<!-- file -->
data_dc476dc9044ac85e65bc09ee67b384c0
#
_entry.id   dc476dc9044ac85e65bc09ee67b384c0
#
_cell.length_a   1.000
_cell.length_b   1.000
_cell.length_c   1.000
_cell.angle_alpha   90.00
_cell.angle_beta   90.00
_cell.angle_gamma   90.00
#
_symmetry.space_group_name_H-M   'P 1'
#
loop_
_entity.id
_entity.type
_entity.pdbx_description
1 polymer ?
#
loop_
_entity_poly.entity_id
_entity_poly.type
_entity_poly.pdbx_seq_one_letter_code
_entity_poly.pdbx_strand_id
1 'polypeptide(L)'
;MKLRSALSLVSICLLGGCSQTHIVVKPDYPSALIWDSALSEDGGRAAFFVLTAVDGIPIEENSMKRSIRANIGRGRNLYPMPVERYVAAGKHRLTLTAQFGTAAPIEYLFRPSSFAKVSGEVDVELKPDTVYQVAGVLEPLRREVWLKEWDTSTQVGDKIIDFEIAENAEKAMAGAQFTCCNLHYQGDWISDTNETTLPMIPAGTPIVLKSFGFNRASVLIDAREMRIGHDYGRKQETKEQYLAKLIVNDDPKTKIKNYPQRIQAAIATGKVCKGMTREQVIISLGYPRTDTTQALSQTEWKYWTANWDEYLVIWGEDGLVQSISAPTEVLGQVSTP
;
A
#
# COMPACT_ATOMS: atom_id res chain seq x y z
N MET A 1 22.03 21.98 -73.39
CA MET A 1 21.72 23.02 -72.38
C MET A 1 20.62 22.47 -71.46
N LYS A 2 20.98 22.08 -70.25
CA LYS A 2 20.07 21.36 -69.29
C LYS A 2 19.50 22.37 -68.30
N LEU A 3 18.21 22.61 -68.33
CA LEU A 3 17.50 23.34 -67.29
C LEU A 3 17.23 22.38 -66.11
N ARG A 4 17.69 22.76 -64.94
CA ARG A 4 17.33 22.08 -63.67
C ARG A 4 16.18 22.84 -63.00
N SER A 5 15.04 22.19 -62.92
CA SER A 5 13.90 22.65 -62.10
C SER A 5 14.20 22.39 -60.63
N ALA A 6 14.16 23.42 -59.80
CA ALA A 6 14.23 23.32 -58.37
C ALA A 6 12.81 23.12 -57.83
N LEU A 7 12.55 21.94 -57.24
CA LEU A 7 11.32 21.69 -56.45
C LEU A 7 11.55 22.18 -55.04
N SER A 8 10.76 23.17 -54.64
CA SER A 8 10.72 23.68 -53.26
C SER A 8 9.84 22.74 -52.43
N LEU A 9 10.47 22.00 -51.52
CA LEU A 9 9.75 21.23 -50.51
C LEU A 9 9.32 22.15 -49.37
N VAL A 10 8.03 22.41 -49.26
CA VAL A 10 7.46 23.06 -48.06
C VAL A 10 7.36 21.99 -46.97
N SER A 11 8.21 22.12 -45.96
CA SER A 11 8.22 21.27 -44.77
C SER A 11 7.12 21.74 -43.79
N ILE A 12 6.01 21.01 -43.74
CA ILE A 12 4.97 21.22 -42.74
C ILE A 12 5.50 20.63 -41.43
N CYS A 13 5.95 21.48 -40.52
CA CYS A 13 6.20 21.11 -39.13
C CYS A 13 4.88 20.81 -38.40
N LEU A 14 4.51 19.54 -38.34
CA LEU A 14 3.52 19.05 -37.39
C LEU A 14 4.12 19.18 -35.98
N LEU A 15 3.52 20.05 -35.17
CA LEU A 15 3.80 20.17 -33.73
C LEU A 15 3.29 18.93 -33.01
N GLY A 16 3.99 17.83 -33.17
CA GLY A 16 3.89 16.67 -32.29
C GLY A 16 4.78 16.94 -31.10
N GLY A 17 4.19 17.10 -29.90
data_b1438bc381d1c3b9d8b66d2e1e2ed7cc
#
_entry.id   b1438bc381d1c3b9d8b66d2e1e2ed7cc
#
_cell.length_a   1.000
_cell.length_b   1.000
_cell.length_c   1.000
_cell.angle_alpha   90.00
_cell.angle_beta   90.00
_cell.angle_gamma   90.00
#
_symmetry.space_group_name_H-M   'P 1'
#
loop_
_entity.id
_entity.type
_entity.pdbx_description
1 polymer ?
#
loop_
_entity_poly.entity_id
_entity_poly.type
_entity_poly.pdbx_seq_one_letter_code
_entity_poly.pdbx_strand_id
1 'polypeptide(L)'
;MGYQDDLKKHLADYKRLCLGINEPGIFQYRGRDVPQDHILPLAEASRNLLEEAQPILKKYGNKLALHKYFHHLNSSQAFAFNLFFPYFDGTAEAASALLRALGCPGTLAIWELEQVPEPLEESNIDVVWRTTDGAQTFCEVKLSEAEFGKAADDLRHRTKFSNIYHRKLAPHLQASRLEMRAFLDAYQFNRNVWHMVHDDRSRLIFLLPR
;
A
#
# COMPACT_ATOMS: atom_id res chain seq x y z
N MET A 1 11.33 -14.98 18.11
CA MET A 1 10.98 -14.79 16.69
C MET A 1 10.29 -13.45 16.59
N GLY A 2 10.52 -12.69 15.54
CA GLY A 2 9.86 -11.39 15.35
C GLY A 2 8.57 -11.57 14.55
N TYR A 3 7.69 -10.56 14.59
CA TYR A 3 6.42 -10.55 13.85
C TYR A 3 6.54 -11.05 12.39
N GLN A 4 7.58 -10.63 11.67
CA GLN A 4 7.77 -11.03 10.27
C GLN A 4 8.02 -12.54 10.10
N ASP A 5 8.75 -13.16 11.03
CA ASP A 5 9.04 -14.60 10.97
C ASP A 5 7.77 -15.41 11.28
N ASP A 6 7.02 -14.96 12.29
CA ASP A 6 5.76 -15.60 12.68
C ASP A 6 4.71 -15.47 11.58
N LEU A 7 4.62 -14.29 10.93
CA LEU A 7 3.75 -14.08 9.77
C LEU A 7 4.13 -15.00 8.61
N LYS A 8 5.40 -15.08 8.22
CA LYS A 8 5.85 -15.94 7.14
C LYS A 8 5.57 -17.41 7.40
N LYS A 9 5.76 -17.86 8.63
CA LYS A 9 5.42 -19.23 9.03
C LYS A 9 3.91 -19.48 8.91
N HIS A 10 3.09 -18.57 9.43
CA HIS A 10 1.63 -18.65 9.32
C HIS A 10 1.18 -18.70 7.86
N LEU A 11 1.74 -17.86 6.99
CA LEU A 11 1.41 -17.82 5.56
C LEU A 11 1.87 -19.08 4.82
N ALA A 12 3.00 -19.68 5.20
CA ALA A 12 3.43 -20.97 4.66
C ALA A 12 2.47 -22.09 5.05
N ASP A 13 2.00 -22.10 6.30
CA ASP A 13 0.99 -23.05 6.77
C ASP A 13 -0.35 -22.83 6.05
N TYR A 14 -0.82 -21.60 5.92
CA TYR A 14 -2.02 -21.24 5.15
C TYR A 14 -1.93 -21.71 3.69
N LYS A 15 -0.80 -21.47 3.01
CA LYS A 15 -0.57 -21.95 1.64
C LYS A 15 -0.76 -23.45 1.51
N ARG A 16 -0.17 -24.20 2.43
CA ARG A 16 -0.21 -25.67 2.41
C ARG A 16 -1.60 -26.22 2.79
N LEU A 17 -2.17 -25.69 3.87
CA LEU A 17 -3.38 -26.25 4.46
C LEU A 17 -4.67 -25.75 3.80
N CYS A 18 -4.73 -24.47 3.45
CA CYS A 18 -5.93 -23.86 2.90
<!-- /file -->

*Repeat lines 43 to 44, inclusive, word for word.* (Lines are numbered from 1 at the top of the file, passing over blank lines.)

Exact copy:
N SER A 5 15.04 22.19 -62.92
CA SER A 5 13.90 22.65 -62.10